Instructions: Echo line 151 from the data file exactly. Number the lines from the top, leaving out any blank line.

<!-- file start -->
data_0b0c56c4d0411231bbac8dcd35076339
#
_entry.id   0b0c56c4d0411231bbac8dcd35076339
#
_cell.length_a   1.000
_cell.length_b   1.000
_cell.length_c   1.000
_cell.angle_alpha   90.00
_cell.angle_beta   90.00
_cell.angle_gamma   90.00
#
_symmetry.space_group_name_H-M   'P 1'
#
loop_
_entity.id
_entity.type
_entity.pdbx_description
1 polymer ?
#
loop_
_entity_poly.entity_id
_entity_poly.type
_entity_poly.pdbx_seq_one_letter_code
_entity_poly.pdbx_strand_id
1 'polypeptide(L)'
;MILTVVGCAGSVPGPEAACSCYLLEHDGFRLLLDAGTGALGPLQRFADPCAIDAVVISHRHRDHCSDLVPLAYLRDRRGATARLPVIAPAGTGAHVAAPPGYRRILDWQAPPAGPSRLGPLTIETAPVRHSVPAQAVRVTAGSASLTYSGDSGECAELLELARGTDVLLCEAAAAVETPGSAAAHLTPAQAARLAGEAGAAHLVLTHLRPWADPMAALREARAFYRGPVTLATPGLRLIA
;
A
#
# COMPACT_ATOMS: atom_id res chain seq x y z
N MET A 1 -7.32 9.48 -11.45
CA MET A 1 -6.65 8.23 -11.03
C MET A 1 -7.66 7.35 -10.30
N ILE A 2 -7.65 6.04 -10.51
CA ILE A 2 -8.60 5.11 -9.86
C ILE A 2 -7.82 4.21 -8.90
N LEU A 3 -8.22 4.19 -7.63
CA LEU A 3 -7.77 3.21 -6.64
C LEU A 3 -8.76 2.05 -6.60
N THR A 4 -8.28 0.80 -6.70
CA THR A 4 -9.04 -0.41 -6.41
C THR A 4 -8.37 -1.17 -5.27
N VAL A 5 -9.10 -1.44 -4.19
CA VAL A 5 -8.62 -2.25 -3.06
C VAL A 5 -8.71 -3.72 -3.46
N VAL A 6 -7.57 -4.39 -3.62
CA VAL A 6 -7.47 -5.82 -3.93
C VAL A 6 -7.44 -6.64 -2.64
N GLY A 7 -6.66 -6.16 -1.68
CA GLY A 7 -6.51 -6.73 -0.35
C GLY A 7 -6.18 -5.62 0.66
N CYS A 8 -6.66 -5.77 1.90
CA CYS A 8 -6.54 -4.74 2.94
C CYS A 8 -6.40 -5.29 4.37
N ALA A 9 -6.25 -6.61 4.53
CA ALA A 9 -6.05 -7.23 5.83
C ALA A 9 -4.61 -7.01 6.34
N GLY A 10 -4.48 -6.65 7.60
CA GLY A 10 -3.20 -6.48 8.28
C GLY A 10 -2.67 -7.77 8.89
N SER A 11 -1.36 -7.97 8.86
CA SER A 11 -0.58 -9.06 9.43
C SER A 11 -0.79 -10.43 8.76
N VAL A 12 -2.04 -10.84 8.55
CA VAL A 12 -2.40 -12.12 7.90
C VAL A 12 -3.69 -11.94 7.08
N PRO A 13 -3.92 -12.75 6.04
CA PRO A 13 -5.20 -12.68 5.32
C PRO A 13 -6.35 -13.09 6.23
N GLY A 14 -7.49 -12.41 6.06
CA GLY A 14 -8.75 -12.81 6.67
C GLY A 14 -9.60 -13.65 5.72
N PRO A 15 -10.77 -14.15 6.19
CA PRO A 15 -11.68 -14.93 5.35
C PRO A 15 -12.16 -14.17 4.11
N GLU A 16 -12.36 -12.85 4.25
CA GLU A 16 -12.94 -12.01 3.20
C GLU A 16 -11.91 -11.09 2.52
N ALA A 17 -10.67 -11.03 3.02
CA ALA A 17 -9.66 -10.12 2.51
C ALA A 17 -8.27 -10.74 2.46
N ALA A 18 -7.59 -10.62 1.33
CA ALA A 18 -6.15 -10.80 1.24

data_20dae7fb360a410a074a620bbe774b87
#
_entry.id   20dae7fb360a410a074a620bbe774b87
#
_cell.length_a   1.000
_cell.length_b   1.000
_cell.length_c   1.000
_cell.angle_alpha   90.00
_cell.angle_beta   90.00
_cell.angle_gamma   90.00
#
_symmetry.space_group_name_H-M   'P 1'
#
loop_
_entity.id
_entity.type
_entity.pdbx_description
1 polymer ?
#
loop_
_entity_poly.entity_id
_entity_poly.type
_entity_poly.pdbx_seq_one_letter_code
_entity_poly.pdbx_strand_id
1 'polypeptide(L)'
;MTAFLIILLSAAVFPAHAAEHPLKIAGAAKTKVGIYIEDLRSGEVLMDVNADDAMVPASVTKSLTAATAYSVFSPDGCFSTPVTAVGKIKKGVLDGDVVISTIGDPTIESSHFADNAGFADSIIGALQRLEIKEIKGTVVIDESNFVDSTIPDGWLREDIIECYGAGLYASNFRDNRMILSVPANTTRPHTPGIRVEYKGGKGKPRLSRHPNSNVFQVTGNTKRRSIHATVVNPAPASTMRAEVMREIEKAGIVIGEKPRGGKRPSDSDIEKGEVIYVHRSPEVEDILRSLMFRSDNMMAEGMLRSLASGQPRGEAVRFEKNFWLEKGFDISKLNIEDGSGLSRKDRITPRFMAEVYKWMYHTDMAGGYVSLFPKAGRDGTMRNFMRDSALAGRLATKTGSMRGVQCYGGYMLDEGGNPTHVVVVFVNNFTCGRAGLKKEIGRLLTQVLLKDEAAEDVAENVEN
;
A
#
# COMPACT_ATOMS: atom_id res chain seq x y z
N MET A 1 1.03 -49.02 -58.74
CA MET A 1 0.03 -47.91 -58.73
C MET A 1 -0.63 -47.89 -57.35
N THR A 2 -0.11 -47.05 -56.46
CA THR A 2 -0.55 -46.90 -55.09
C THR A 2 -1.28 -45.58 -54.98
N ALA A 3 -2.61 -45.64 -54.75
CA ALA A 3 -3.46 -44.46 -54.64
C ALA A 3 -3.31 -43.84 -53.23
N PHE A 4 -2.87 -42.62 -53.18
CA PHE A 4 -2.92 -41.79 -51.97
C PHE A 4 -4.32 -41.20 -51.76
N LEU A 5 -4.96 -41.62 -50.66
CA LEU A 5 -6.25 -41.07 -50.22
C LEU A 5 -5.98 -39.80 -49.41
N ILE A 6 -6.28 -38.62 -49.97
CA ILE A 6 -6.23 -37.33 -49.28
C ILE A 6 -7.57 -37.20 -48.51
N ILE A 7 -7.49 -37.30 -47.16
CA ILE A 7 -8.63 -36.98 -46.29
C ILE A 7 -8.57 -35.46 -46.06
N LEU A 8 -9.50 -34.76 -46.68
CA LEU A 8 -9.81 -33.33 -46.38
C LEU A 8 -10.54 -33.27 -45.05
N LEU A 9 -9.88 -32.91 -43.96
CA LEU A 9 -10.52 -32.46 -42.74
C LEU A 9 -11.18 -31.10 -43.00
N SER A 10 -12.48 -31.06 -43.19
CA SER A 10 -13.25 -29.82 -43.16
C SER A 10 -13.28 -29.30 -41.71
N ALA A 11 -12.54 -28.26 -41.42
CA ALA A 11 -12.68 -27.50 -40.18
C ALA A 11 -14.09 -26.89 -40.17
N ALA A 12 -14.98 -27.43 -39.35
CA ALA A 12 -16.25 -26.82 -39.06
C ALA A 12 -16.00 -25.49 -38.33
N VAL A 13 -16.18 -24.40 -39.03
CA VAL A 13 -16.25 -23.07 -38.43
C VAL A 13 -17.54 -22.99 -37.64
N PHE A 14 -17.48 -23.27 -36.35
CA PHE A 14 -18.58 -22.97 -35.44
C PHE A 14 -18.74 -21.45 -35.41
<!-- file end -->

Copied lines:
CA VAL A 13 -16.25 -23.07 -38.43